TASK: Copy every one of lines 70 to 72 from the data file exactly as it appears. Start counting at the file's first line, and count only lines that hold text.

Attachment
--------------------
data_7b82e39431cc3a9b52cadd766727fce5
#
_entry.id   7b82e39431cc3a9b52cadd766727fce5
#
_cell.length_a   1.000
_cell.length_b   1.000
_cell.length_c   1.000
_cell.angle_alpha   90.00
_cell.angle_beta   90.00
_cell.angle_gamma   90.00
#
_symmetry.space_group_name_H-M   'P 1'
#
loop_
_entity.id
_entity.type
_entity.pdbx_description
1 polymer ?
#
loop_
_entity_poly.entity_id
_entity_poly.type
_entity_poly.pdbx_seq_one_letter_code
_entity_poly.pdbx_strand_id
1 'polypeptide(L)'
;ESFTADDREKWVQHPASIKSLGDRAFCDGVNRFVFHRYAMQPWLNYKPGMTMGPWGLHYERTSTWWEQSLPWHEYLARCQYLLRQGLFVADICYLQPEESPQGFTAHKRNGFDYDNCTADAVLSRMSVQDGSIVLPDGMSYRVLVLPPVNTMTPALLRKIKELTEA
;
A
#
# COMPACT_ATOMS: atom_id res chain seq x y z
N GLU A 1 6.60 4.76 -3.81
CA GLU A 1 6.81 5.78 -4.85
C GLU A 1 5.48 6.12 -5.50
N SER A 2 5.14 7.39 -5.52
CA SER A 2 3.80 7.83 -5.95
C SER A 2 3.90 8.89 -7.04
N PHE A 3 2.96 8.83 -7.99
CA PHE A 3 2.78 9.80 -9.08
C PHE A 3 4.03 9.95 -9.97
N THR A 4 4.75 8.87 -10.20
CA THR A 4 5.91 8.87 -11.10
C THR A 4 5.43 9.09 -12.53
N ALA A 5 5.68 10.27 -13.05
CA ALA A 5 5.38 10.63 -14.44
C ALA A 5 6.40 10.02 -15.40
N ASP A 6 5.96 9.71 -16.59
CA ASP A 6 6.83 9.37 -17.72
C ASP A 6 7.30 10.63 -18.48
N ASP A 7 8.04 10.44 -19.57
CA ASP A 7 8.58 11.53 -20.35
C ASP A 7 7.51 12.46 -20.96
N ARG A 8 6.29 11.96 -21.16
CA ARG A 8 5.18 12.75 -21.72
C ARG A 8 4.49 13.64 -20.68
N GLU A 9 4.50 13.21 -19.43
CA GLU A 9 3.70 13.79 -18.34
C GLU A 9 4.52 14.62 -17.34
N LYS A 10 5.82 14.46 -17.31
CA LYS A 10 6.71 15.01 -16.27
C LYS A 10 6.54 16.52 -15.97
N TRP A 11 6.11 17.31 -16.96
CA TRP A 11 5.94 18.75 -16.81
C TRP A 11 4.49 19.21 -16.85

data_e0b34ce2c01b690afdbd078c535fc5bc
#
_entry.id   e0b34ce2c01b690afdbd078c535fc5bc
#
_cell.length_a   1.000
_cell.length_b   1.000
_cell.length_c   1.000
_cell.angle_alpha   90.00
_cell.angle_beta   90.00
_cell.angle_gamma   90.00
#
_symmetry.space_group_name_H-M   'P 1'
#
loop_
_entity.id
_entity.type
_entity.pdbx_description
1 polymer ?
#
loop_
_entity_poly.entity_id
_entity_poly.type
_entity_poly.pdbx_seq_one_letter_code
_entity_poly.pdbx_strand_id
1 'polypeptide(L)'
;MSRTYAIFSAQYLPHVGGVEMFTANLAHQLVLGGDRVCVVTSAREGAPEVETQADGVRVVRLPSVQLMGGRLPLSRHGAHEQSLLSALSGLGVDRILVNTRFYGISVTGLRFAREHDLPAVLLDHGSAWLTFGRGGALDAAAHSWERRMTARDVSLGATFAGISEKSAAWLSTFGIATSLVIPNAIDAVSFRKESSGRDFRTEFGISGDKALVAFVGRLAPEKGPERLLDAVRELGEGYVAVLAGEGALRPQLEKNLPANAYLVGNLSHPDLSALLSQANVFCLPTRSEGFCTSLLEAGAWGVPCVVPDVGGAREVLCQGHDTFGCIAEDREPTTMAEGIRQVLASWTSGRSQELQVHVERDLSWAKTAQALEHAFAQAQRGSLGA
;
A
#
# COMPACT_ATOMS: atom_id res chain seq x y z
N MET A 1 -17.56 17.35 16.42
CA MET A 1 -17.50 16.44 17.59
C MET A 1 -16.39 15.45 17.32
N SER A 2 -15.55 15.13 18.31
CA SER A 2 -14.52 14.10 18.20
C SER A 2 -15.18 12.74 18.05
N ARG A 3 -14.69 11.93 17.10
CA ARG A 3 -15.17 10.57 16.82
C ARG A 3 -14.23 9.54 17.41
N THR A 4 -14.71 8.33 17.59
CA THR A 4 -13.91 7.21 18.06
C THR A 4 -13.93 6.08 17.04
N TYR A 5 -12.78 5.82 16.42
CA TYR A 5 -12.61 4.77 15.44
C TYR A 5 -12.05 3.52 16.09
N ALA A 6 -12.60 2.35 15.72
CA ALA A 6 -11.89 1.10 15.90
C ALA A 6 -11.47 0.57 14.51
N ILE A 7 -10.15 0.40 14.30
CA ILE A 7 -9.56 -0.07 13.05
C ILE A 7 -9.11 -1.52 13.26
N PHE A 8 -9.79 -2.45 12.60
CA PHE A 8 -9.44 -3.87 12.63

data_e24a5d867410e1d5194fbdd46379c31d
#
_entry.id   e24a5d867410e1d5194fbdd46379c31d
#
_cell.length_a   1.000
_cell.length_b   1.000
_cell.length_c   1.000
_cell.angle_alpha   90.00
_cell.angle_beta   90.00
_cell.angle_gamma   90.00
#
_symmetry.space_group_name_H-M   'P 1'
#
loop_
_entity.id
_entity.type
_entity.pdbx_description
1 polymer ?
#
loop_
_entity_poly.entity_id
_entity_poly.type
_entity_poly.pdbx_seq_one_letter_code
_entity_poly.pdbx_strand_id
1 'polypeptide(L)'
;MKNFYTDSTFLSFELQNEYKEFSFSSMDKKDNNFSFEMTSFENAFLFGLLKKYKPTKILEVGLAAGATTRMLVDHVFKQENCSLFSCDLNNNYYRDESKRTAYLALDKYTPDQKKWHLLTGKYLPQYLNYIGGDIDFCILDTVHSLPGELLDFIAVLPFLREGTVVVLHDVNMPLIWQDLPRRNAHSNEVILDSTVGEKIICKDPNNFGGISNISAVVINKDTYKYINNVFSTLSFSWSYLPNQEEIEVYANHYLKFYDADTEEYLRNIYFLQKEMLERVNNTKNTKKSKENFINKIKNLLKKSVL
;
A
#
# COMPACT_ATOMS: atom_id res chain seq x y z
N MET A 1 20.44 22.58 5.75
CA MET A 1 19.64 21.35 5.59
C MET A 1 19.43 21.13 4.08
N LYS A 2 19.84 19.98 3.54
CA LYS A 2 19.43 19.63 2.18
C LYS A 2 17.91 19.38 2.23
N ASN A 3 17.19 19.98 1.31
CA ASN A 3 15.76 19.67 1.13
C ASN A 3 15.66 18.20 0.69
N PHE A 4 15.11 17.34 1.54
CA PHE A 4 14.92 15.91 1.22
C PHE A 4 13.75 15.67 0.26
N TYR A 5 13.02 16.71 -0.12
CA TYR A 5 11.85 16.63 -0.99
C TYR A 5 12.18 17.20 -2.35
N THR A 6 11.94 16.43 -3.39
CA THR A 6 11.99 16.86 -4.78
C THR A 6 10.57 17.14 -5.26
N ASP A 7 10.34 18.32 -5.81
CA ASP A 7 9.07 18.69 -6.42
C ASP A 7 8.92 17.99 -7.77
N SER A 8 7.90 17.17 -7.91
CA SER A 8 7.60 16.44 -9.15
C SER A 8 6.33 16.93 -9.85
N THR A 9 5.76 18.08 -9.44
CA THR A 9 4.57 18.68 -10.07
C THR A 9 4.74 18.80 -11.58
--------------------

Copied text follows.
_cell.length_c   1.000
_cell.angle_alpha   90.00
_cell.angle_beta   90.00